How have you navigated communication and relationships with believing family and friends? Any tips to keeping those people in your life?

I essentially “came out” on Facebook which is kind of weird but mostly had to do with my geographic location

I have to separate my feelings about the church with my feelings about the people in it. For the most part I have zero problem, but there seems to be a lot of assumptions that I and other post Mormons can’t separate the two.

I have to assure my family that I am not angry that they still believe.

I have been open about the fact that I have left the church but I have not brought up specific problematic things (as noted in places like the CES letter) because I have not wanted to cause a faith crisis in someone else.

You have to decide who is worth keeping in your life and who is not. I cut off contact with a lot of “friends” who were damaging to my mental health.

Which (if any) of your former Mormon beliefs/behaviors have you retained after your faith crisis?

I’m still really big into service for others.  I still like to play hymns on the piano.  When I am home I sometimes go to church with my mom (mostly for the social aspect). I still pray sometimes.

In what ways have your beliefs/behaviors changed after your faith crisis?

I consider myself Agnostic.  I socially drink. I am now married but I didn’t obey the law of chastity after leaving.

I don’t believe in any organized religion.  I believe that if there is life after death, that we’re all going to the same place as long as you were at least a semi-decent human being.  I don’t believe God would have so many conditions as the Mormon Church claims

What aspects of your life are better after Mormonism (or Orthodox Mormonism)?

I feel like I am actually myself.  I know who my real friends are.  I don’t feel like I’m playing one big game of pretend.  I don’t have to wear ugly uncomfortable temple garments.  I don’t feel restricted.  I am more self-confident

What is your life still missing? In what ways could your life still be improved without Mormonism?

The only thing I am missing is more understanding from my immediate family (mostly my mom). In a way I wish she’d wake up and see the truth, but on the other hand I don’t want her to because then she’d see her whole life was a lie and that would be incredibly painful for her.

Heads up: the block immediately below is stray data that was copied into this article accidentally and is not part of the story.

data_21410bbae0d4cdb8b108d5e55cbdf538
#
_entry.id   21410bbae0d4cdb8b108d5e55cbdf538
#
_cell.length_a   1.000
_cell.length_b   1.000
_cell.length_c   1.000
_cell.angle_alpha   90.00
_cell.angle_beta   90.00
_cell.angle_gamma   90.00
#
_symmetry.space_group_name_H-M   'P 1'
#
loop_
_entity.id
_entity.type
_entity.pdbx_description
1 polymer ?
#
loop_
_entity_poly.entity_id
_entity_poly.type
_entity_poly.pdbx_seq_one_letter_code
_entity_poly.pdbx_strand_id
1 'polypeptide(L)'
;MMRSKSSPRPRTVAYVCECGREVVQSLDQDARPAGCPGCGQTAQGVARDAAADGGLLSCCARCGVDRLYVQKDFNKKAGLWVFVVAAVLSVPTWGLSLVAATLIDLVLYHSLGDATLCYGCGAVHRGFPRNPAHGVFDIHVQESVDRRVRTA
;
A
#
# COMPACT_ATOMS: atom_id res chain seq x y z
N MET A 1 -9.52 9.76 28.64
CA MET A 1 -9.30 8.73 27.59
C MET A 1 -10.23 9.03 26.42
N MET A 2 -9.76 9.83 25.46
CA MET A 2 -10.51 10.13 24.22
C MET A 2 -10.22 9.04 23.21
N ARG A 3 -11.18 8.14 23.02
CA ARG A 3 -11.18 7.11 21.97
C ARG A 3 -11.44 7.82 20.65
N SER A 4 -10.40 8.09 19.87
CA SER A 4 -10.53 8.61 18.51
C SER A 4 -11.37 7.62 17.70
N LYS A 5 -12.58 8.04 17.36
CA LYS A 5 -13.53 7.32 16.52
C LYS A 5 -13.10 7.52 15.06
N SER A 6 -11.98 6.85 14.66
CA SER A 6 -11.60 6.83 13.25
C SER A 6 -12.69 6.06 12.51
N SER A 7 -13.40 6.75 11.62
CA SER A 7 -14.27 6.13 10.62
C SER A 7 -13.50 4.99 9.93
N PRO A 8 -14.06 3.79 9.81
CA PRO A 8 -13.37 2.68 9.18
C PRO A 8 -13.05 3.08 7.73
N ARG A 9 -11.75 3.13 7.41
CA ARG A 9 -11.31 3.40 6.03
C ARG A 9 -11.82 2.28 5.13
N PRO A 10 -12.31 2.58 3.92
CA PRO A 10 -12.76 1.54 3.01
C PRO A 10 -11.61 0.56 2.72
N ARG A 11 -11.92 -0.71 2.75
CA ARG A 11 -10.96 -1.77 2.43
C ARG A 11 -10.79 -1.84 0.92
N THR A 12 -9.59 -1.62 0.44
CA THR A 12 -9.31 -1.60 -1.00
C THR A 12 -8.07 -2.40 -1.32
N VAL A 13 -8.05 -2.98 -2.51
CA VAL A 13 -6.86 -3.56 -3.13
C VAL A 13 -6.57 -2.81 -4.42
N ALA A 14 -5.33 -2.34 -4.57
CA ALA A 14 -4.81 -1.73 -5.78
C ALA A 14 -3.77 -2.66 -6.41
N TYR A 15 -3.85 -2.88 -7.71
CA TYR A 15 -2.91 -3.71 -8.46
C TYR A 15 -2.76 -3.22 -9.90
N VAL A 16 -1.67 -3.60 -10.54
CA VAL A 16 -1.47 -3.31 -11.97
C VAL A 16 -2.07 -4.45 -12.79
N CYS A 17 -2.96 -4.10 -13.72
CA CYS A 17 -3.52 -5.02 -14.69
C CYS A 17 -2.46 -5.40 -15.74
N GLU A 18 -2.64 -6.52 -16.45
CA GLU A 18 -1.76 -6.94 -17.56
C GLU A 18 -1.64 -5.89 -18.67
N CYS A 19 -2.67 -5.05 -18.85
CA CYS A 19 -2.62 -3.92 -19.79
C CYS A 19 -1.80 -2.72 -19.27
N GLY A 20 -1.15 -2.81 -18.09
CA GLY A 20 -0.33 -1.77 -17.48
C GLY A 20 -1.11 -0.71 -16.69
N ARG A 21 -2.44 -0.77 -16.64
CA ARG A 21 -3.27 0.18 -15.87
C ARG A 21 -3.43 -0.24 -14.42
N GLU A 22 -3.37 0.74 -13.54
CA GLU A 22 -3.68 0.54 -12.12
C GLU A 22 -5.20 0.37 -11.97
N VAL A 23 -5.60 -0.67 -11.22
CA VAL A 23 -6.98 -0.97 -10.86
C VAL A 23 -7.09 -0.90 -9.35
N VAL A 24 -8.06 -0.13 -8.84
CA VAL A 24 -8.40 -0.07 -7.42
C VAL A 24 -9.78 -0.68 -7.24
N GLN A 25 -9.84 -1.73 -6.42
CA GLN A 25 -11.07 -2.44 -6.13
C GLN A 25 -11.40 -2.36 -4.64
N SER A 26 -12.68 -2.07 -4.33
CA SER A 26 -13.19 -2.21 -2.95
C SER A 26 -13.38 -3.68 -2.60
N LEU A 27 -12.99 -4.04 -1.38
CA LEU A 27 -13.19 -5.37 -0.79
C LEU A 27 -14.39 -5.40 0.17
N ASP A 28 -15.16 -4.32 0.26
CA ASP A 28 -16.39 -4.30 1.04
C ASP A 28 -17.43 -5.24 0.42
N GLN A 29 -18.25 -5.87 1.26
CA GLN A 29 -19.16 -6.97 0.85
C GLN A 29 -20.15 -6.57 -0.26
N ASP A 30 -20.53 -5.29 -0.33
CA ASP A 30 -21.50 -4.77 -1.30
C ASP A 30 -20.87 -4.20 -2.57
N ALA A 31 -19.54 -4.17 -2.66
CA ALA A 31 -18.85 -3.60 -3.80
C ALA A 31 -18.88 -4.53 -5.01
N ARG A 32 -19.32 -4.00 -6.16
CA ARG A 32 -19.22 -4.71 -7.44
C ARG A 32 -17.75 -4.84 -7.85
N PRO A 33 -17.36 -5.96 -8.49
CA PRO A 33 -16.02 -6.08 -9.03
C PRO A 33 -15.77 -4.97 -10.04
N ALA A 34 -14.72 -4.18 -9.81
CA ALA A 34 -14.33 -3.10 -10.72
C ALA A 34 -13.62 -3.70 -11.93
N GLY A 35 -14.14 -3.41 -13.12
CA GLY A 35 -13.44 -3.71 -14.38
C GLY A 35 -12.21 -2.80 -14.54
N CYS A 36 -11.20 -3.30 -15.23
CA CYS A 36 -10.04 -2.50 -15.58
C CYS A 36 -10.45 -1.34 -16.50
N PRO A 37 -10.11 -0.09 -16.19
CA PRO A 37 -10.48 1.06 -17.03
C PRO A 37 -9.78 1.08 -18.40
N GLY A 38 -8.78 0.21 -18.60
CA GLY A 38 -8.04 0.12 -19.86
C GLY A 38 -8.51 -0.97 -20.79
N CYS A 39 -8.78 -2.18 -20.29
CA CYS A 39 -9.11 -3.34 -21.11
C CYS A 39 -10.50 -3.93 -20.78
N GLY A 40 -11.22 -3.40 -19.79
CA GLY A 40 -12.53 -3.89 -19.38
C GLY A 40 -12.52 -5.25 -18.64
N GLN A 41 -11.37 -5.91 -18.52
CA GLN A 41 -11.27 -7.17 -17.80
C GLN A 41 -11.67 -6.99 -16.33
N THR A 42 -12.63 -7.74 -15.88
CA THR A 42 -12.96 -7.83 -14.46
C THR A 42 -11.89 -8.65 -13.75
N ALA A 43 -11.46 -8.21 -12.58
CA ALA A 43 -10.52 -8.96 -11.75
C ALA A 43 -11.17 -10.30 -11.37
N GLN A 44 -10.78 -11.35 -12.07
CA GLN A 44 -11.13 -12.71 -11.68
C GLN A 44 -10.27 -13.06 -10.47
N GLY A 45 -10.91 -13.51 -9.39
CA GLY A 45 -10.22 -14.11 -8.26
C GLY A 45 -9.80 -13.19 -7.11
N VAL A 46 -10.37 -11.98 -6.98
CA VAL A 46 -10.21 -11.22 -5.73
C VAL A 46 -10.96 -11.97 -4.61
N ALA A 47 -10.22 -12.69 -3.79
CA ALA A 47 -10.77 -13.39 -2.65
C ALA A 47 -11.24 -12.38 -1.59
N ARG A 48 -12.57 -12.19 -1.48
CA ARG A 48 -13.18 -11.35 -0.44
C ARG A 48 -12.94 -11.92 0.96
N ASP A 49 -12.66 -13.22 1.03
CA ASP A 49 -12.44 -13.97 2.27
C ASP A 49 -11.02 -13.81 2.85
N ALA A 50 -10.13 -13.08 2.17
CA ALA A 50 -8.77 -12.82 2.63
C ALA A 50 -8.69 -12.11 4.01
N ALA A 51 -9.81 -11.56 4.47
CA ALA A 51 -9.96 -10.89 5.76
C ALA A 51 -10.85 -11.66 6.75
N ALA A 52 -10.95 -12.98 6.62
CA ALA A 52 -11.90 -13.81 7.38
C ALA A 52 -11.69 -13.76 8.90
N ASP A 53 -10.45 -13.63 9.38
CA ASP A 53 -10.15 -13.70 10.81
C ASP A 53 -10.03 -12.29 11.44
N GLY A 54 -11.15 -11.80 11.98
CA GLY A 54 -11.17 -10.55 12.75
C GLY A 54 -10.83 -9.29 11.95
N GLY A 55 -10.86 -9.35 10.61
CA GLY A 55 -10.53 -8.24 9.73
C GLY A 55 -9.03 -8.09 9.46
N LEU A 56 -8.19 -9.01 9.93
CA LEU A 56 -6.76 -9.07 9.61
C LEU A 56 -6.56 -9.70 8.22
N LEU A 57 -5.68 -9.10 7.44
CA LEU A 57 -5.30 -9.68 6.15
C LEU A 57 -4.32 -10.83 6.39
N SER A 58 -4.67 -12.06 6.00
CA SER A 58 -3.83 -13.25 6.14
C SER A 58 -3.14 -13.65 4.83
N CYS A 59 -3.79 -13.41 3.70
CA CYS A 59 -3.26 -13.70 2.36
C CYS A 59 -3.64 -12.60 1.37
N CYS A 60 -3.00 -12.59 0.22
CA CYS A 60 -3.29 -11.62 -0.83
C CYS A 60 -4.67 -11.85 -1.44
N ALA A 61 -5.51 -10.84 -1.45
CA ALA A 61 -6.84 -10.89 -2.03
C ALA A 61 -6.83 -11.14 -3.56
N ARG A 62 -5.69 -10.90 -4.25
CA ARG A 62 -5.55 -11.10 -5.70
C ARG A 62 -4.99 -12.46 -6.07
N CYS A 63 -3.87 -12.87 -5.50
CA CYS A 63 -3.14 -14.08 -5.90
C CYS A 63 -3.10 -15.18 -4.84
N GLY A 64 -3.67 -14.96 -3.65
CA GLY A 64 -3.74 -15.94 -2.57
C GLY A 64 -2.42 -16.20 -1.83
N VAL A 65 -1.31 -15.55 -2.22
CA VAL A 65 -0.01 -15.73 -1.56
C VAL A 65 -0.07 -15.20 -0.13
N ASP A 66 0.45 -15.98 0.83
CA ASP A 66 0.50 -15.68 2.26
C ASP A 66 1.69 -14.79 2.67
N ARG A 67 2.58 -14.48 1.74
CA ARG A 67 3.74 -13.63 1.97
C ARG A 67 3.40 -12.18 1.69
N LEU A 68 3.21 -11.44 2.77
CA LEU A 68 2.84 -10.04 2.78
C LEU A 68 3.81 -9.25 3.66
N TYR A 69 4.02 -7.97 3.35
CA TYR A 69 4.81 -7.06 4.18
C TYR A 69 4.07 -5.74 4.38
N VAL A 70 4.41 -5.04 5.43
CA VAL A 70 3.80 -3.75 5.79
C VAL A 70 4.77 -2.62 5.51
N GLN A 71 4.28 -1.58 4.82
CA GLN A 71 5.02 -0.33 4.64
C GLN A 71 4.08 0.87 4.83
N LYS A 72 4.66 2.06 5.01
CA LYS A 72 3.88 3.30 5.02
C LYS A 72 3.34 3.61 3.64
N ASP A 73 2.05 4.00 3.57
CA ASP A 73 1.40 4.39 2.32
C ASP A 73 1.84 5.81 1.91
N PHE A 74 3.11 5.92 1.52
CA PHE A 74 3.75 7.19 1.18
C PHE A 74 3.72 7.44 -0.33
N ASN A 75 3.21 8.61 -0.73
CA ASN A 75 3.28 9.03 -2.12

What final advice would you give folks who are transitioning?

Put your shoulder to the wheel, push along. 😉

It gets better.

Reach out to communities of fellow post Mormons and I would let them know where those communities were if they didn’t know.

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Note: This post is part of the THRIVING after Mormonism project.  See here to browse other profilesTo submit your own THRIVE profile, see this link.

Comments 3

  1. Thanks for sharing. It is of course true, that devout LDS are simply ‘disabled’ from appreciating that those who have gone through a faith crisis and have left the church, CANNOT really be that happy anymore. That we actually feel free, liberated, relieved, at peace or contented with who we are, is the opposite to what they have been brainwashed to believe. It is not at all too difficult to remember certain teachings – attitudes and concepts we were exposed to by Mormon culture, which have ingrained the lie, that happiness and an enriched life outside of the faith, is not possible.
    Congratulations for finding your life.

  2. Dear Becca: I can relate totally to your story. I left the Church in 1987, but had no transitioning groups to go to. I was so busy raising my 4 children by myself after a couple of horrible Mormon marriages, and going to work after being a stay-at-home mom, that I didn’t have time to look for a group.

    As a retired older woman, I returned to Mormonism for about 2 years. When I did this I was NEVER planning on accepting Joseph Smith or paying Tithing. I just wanted a community. The same judgmental people were there, only worse and more pig-headed than before. Being single, I was consistently left out of get-togethers by the married folk. The coup-de-grace, was when some very un-Christ-like woman in the Ward, left me out of a 60th wedding anniversary. I had gone visiting teaching to her home for 2 years & took her little gifts for b-day, M’s day, etc. She was stuck in the house because she had asthma. I visited her during these times. She was a FAKE friend and so were several others.

    You are lucky your Mother is kind, mine never was! 2 sisters who are in their bubbles, tolerate me, but I know they judge me behind my back. I know 2 weeks ago when the Salt Lake Valley earth quake hit, they were both just waiting for my neighborhood to sink into the sand because of my wickedness. Then Idaho, not far from where 1 of my sisters lives, had an even bigger one 2 days ago. Haven’t heard much from her since.

    I do believe in God, and I think he’s just about had it with the people in the Salt Lake Valley. That’s the only negative thing I have to face is living here. Most of my kids are here, so I have to stay. Would so love to live somewhere, where there is not a majority of them. I know people are just naturally good outside the Church. I want to be with those people someday.

  3. Hi Becca! I really enjoyed your story. My husband is active army and we were stationed in Germany for six years. I actually really enjoyed the instant community the Mormon church provided while we moved around so much, but I could no longer overlook all the problems with the church. I left the church while we were stationed in Germany. Thank you for sharing!